The largest change in gas ovens throughout the years has been safety. Sealed burners come with thermal couplers that sense the heat from the flame and send a spark if the valve is open without being lit. Gone are the days of igniting the pilot light, as modern appliances have an electric sparker. Many manufacturers combine a gas cooktop with an electric convection oven, and this combination can be purchased as one appliance or separately.
One trend is for conventional ovens to have multiple cavities (one generally larger for bigger foods) so homeowners can cook various items at the same time at different temperatures. There also has been movement toward a reduction in self-cleaning times in conventional ovens, and one appliance now offers a self-cleaning cycle that is complete in 20 minutes.
Microwave ovens have made their way around the kitchen. Initially, these stand-alone units rested on countertops. Then they were placed over the range. The above-range built-ins free up counter space but create safety issues with owners reaching over boiling pots or trying to remove hot, full containers from a high angle. Now, these appliances have found a more ergonomic and aesthetically pleasing location.
“Microwave drawers allow designers to integrate these appliances into the cabinetry at a safe height and conceal the microwave in an open-roomed kitchen,” Petrie says. “Another design feature is that conventional microwave doors always open to the left, which may have meant that the door opened back into the cook. The drawer eliminates this issue.”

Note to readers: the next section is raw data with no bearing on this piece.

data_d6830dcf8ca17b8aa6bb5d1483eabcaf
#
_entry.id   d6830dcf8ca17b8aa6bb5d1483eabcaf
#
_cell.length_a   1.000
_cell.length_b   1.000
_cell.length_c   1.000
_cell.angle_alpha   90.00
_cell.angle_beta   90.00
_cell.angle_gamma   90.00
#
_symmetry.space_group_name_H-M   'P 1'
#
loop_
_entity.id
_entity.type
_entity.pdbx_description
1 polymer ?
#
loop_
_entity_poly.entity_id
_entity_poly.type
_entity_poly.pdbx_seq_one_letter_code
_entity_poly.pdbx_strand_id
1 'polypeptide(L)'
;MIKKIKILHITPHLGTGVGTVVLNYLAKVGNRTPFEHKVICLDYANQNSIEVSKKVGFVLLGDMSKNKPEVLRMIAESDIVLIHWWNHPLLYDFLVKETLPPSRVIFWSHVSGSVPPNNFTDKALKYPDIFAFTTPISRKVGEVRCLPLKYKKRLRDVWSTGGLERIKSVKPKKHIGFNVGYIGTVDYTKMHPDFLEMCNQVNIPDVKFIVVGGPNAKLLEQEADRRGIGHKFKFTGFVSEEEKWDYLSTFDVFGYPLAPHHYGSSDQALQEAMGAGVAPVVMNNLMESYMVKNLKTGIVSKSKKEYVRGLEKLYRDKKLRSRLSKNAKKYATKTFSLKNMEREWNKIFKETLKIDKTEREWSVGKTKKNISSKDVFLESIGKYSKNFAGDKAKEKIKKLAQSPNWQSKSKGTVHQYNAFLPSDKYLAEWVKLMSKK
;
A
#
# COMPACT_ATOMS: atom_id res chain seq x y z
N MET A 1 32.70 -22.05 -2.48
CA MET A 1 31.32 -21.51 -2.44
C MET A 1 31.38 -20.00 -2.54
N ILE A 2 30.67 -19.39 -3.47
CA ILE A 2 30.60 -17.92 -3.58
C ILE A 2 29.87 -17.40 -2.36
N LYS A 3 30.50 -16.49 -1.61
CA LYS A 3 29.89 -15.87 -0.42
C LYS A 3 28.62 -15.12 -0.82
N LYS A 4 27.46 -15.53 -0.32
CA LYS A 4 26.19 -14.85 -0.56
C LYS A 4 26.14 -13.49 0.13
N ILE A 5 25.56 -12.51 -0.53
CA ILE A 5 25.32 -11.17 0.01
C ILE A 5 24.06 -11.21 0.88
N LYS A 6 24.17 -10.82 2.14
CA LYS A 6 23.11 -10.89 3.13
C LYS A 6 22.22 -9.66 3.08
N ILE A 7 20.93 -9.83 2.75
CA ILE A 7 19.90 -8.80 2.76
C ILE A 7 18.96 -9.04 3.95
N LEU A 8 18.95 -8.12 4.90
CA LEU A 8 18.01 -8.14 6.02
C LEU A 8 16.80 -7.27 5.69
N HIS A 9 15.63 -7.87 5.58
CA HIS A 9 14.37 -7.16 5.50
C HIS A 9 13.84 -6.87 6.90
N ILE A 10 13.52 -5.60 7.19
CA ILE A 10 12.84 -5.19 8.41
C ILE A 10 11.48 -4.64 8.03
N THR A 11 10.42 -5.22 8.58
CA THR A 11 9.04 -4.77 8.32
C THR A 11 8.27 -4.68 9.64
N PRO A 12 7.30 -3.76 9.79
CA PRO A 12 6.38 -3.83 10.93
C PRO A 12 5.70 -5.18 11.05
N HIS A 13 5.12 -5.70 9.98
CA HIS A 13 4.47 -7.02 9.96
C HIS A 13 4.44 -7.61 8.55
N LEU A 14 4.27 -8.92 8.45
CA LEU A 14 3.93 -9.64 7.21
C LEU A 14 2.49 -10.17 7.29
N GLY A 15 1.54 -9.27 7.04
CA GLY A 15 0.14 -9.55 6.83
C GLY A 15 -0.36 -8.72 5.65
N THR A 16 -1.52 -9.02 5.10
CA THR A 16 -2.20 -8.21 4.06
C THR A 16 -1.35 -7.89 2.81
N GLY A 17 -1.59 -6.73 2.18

Flexibility and customization
One of the biggest trends, however, is not in which specific appliances homeowners prefer, but in their passion for customization. Ranges and cooktops have moved beyond the standard four fixed elements to come in an array of configurations. One example is four burners with a griddle in the center. Another is found in a variable cooking element where the center ring can be fired up between two elements to accommodate larger pan surfaces. In fact, RICKI’s 2012 Remodelers 360 revealed a third of consumers were interested in cooktops with built-in attachments like a grill or griddle.
Notini says every manufacturer is trying to provide more features with the same footprint and functionality. “Smaller fans, smaller motors, different lighting and varying sizes are all popular,” she explains. “Cooktop widths span from 38 in. all the way down to 29 in., which are great for remodeling a separate living area with a fully functional kitchen.”
Placement is also flexible, as some homeowners want a cooktop in one spot and a wall oven in another, which is especially helpful when there are multiple cooks in the kitchen.
Today, smart technology allows owners to turn on their oven remotely through phone or computer applications. Although these devices create convenience, they still pose potential safety issues in instances where the owner accidentally left something in the oven from a prior meal or used the oven as a storage place. Manufacturers are addressing these situations with new applications that will allow the user to see inside the oven remotely, so they can make sure the oven is clear before pre-heating, check on whatever they have cooking inside or see how much time is left on the timer. Bryan remarked a full 51 percent of homeowners from RICKI’s 2013 Consumer Kitchen Trends survey were aware of remote access cooking technology and 13 percent found the concept very appealing.
Near future technology is slated to help owners with easier cleanup, meal preparation and faster cooking. Methods to further reduce energy and water use also are on the horizon.
KJ Fields writes from Portland, Ore., about remodeling and design.